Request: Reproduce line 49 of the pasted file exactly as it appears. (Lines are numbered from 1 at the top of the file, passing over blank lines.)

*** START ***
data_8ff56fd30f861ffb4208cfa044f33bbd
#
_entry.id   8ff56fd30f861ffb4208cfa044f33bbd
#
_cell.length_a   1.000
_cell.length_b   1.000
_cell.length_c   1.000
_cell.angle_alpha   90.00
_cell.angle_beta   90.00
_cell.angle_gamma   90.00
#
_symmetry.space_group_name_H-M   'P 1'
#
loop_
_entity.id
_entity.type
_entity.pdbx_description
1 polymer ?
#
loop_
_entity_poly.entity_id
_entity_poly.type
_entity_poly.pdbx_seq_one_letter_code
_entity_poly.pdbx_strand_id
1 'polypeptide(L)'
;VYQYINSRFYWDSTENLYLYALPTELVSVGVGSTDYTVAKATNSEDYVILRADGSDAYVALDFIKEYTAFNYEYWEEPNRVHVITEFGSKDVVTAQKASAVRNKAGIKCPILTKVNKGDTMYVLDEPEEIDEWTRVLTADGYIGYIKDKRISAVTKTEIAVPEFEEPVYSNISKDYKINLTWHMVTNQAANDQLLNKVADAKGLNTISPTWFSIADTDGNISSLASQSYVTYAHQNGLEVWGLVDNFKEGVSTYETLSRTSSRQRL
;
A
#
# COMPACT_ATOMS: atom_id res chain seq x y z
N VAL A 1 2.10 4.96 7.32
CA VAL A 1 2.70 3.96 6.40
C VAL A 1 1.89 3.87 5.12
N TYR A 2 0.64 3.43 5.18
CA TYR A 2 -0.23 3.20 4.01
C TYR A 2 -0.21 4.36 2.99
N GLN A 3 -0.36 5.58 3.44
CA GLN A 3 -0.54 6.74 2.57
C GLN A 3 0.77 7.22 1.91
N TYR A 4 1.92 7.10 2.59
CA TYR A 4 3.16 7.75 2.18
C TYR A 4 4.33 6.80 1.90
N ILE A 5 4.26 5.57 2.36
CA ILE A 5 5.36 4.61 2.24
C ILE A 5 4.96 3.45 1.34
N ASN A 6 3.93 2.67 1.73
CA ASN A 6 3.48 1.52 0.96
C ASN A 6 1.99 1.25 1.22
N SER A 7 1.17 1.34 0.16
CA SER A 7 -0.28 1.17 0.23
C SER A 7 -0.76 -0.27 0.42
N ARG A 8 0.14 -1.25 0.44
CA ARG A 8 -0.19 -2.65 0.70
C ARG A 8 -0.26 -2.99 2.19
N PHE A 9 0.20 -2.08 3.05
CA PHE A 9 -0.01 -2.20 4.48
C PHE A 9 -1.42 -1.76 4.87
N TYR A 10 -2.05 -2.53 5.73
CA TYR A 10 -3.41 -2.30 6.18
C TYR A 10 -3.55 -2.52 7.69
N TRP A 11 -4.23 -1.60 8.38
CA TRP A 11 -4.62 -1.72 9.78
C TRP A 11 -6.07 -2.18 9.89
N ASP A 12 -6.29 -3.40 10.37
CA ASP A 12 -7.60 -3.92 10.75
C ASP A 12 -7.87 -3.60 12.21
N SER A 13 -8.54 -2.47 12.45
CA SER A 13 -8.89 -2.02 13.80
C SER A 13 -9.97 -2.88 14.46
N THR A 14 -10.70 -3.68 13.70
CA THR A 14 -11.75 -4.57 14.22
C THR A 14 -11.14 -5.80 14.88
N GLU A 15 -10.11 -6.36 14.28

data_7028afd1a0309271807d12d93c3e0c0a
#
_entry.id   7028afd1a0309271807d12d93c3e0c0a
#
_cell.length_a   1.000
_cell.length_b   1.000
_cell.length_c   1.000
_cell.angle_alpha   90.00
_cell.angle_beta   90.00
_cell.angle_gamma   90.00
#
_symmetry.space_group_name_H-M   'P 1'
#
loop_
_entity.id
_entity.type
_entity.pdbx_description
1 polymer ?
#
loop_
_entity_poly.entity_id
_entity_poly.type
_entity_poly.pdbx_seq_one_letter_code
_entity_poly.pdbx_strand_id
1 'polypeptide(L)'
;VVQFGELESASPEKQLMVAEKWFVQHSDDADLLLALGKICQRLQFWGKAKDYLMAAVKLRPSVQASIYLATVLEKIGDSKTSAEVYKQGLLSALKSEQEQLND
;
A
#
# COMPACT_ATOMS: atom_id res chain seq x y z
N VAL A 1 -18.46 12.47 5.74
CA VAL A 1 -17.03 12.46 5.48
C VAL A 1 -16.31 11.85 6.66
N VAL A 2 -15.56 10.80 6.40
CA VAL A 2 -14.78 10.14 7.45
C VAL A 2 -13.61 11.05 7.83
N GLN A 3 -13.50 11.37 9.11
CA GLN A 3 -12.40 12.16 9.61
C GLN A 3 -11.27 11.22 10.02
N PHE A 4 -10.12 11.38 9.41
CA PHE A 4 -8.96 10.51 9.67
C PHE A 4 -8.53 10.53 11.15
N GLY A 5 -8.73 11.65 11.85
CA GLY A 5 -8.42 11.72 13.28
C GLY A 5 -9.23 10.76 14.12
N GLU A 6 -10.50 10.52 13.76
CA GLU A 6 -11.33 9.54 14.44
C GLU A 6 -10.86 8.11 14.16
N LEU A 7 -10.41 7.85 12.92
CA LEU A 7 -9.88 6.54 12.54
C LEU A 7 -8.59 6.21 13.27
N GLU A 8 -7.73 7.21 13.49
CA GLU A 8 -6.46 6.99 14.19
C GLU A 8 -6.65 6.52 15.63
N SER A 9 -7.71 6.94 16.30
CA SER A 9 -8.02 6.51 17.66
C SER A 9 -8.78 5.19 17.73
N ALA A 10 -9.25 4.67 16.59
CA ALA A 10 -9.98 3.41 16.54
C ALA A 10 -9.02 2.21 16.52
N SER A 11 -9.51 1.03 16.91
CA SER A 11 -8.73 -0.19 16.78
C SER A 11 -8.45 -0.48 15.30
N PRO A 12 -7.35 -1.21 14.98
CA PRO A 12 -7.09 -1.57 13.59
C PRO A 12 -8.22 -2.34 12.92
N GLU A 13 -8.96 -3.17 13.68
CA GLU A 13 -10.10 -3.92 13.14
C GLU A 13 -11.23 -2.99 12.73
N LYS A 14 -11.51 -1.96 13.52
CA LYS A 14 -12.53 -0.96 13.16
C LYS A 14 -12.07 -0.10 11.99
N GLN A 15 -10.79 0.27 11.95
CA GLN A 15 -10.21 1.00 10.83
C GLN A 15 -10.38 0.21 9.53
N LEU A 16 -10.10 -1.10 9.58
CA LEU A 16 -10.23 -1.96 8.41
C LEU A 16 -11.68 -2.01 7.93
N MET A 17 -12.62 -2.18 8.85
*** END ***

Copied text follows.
N SER A 7 1.17 1.34 0.16